Exchange M&A is back in vogue. However, targeted, strategic deals rather than building scale are emerging as the dominant strategy, finds William Mitting.
Two years ago, cross-border mega mergers between exchanges
were all the rage. Following the failure of most proposed deals
in the face of competition concerns and thinly veiled
protectionism, cash rich exchanges with an appetite for
acquisitive growth have altered course. In today’s
market, an exchange deal is more likely to be strategic,
targeting a new service or asset class rather than economies of
scale or global reach.
Even the biggest of them all: the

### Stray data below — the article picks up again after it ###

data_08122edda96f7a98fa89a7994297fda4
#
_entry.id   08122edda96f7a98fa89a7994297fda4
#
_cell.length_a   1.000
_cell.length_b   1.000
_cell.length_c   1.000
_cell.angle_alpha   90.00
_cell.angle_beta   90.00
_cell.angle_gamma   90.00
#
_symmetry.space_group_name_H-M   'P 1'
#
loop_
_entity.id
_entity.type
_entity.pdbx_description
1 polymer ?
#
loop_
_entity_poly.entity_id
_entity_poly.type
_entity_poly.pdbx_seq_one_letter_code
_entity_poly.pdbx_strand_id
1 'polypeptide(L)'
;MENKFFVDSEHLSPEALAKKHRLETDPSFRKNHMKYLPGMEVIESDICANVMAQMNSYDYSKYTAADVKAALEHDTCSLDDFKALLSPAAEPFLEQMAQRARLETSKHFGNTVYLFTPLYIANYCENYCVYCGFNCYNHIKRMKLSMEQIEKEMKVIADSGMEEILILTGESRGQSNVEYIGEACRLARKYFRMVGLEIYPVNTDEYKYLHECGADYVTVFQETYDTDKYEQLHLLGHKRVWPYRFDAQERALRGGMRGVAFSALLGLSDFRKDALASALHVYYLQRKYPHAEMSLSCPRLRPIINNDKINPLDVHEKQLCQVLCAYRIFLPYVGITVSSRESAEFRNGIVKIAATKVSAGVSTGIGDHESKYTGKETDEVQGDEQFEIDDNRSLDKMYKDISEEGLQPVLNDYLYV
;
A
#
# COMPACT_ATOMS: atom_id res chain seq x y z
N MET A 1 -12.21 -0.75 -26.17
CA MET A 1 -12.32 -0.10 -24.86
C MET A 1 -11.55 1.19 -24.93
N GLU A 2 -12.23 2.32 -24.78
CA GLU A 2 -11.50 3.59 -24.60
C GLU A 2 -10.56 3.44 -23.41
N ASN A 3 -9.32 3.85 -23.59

IntercontinentalExchange’s bid for NYSE Euronext,
while on the face of it a cross-border mega merger, has at its
heart a strategic move into interest rate derivatives through
the purchase of NYSE’s Liffe subsidiary (the rest
of its European operations will be sold off –
including perhaps the European equity options arm) and its
successful short-term interest rate franchise.
Over the past 18 months, the London Stock Exchange has
invested in FTSE International and LCH.Clearnet, while NYSE
Euronext, Deutsche Bourse and TMX continue to build out their
technology offerings. Of all the strategies though, Nasdaq
OMX’s is one of the most intriguing.
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